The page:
TMS theory would identify hostility and aggression as overt manifestations of something, far more dangerous – repressed rage and suppressed anger.  Physical symptoms, anxiety, depression or hostility are, in effect, equivalents of each other.  They all reflect powerful processes going on in the unconscious.

Pg 25  One of the residuals of childhood is the desire to be taken care of.  Because we do not view this desire as appropriate adult behavior, it is deeply repressed; we are unconsciously dependent.  This may lead to unconscious anger because the dependency needs are never satisfied and, paradoxically, we may be unconsciously angry at the person or persons upon whom we are dependent.

Unconscious dependency may lead to other angering complications, such as the poor choice of a mate (someone who will “mother” us) or choosing a profession or work that will be secure or without responsibility, though neither challenging nor fulfilling.  Other reactions to the deep-seated feelings of dependency are fierce independence and even aggression.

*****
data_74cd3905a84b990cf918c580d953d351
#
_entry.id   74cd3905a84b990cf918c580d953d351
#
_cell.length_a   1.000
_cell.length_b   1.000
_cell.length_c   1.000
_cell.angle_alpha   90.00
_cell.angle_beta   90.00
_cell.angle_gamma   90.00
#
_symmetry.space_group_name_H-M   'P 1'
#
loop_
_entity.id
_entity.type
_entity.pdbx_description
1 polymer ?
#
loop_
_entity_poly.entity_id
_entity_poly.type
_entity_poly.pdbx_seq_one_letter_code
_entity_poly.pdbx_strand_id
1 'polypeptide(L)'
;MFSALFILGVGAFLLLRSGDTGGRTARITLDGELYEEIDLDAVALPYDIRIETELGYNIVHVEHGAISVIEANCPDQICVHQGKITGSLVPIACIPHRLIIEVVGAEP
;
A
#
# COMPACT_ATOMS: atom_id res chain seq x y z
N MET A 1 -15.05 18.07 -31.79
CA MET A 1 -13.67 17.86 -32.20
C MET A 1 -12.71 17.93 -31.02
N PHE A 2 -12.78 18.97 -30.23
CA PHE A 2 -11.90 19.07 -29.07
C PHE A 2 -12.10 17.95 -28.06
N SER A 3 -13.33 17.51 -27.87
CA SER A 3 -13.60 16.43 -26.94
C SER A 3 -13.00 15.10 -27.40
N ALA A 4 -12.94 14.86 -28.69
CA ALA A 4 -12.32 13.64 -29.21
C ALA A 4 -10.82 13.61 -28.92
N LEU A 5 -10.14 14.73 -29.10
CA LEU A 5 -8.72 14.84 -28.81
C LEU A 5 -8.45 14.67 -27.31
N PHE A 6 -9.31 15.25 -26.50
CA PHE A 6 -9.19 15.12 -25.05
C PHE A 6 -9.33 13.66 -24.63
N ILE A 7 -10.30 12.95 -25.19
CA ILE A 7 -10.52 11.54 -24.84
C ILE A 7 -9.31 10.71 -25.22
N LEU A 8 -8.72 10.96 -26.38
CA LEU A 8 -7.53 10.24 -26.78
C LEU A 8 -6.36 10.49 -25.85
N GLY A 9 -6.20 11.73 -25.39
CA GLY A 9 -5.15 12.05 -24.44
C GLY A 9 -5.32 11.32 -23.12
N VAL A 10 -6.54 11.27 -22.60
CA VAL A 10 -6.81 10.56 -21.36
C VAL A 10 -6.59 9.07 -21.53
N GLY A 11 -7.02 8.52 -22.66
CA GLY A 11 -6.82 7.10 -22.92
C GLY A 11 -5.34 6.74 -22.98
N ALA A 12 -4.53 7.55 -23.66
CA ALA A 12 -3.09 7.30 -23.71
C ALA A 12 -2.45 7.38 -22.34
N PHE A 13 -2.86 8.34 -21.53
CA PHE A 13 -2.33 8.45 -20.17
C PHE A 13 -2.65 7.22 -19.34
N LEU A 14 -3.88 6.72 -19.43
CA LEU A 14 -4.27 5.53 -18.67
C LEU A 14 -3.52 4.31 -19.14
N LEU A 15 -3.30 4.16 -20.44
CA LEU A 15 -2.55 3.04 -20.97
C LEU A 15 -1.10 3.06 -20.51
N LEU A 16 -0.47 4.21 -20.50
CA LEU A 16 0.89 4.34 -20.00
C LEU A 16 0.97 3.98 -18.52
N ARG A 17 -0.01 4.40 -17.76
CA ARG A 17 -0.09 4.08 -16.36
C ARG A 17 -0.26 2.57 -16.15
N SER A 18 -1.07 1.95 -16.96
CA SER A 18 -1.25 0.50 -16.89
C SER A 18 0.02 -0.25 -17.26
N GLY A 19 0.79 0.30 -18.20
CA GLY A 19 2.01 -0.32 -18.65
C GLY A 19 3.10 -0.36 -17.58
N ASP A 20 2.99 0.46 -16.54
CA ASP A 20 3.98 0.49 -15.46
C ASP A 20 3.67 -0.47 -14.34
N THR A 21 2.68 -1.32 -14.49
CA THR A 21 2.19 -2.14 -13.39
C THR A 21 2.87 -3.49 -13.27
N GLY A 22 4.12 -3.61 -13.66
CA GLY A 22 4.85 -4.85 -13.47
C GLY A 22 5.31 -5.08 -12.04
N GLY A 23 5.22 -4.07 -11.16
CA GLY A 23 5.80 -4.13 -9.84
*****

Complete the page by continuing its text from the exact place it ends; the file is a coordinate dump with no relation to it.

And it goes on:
Feelings of inadequacy and dependency lead to perfectionistic, people-pleasing, guilty-producing propensities.  The self, like a child, reacts to the pressure.

Pg 26  We postulate that these events produce “disease” through the mechanism of internal rage.  The events are listed in order of decreasing stress:

  1. Death of a spouse
  2. Divorce
  3. Marital separation
  4. Jail term
  5. Death of close family member
  6. Personal injury or illness
  7. Marriage
  8. Fired at work
  9. Marital reconciliation
  10. Retirement
  11. Change in health of family member
  12. Pregnancy
  13. Sex difficulties
  14. Gain of a new family member
  15. Business readjustment
  16. Change in financial state
  17. Death of a close friend
  18. Change to different line of work
  19. Change in number of arguments with spouse

Pg 45  The Neurophysiology of Psychogenic Regional (Conversion, Hysterical) Disorders